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Phoebe Waller-Bridge in Fleabag: until now it has been rare for a female TV character to ‘break the fourth wall’ and address the viewer directly. Two Brothers Pictures

Fleabag’s feminist rethinking of tired screenwriting tools

Key to the success of the much-lauded Fleabag is its creator's repurposing of two cliched narrative devices: flashback and breaking the fourth wall.
Susie Porter as Marie and Kate Jenkinson as Allie in Wentworth. The show’s drama revolves around a women’s prison. Fremantle Media Australia/Xinger Xanger Photograph

Inside the story: writing the powerful female world of Wentworth

In the popular Australian TV series Wentworth, the setting of a women's prison is a pressure-cooker for drama. The setting also allows for greater representation of diverse female characters.
Walter Withers, ‘The Drover’, 1912, oil on canvas. A recent book reinterprets Henry Lawson’s The Drover’s Wife in 99 ways, offering new perspectives on the classic short story. Wikimedia Commons

Inside the story: 99 versions of the same tale in The Drover’s Wives

Ryan O'Neill's book reimagines a classic Australian short story. He retells The Drover's Wife 99 times in various forms, including a poem, an Amazon review, and even as a Cosmo quiz.
In the novel Coach Fitz, the narrator is seemingly unaware of his humorous voice. This device is one way that the novel subverts expectations. Shutterstock

Inside the story: Coach Fitz and the accidentally comic voice

At the centre of the novel Coach Fitz is Tom, an anti-hero whose unintentionally humorous voice drives the narrative. Tom is an awkward everyman, a naïve Don Quixote, a digressive Tristam Shandy.
View from a highway rest stop east of Ravensthorpe, Western Australia. In Kim Scott’s Taboo, the landscape becomes a narrator. Chris Fithall/flickr

Inside the story: the all-knowing narrator in Kim Scott’s Taboo

The omniscient narrator is alive and well in fiction. Kim Scott's most recent novel uses a collective narrative voice that encompasses the landscape as well as the human.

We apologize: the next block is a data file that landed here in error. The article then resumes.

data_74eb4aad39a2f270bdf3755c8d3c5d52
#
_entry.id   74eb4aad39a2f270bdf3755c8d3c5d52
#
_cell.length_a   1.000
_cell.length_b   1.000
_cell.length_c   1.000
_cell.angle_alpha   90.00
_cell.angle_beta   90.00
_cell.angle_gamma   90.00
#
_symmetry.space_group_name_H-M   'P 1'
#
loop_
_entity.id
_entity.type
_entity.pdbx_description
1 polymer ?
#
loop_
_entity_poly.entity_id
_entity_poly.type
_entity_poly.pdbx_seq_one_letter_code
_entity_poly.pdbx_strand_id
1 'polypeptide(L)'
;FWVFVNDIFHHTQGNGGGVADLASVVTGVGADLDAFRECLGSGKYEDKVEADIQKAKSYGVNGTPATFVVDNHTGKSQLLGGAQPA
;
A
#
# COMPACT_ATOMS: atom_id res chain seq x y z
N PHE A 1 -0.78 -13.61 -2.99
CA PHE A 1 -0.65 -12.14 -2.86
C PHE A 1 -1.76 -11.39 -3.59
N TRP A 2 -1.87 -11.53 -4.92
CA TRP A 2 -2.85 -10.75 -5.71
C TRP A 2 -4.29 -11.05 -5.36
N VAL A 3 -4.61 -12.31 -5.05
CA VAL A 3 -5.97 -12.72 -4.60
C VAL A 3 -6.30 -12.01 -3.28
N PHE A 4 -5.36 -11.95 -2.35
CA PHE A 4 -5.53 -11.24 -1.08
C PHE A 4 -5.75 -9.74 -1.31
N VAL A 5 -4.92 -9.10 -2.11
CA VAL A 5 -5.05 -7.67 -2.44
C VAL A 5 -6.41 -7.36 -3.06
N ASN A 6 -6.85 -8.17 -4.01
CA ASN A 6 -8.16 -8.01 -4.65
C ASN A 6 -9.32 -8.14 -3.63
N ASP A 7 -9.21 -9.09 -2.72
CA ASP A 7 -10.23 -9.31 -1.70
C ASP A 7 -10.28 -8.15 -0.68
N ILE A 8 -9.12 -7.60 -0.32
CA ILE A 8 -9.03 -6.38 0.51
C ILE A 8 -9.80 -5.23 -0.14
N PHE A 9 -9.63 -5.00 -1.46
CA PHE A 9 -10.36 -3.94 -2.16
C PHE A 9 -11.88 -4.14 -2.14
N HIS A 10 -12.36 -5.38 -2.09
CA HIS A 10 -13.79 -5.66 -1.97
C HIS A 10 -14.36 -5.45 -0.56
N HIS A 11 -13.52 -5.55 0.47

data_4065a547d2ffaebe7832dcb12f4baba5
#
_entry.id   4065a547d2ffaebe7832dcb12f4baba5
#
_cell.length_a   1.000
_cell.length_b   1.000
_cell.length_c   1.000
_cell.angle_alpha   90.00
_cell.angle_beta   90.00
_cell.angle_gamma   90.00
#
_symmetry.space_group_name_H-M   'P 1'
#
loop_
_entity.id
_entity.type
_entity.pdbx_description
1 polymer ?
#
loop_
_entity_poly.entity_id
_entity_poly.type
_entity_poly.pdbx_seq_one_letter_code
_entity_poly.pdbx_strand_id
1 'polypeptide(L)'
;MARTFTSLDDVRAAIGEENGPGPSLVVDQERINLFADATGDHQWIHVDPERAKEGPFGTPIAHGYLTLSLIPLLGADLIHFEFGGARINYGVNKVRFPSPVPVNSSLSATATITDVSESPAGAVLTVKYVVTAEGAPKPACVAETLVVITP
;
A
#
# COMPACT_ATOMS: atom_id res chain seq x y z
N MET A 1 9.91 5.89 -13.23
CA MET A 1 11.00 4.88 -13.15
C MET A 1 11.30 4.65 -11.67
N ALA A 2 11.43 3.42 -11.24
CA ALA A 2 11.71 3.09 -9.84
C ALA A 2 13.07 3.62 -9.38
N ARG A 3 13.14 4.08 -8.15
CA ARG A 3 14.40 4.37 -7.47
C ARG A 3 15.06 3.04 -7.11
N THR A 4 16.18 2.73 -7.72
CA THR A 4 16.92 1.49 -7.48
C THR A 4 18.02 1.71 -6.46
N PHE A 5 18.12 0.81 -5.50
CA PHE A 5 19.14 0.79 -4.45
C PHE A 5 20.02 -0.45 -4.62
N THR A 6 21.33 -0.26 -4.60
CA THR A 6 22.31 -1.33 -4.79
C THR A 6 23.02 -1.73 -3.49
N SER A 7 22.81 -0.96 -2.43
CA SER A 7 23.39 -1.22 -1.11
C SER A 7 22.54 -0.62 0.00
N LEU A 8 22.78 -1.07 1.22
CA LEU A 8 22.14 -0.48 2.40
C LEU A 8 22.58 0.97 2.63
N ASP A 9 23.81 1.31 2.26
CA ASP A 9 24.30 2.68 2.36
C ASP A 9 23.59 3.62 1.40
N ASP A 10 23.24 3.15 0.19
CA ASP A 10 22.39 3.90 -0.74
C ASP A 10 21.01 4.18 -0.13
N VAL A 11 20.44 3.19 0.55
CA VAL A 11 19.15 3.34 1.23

A retouched photo of Mary (Mollie) Dean from Sydney newspaper Truth (1 February 1931). Dean, who was murdered in Melbourne in 1930, was the subject of two Australian books published in 2018. Public domain/The Conversation

Inside the story: humanising a cold case victim – writing the life and brutal death of Mollie Dean

True crime-related storytelling has shrugged off its former low-brow baggage. Two recent Australian books show how victims' stories can be told sensitively and humanely.
Cynthia Banham with Kevin Rudd in 2008. Banham’s memoir explores both the trauma she experienced during a plane crash in 2007 and her family’s history. Dean Lewins/AAP

Inside the story: writing trauma in Cynthia Banham’s A Certain Light

In her fragmentary family memoir, Cynthia Banham interweaves narratives of war and migration with her own traumatic plane crash - ultimately reclaiming her identity in the process.
Man Out of Time is an affecting portrait of a family rocked by the patriarchal figure’s long-term depression. shutterstock

Inside the story: Man Out of Time and the inheritance of suffering

Stephanie Bishop's latest novel demonstrates a sophisticated approach to the relationship between time and narrative: novelists and aspiring writers would do well to look closely at her achievement.

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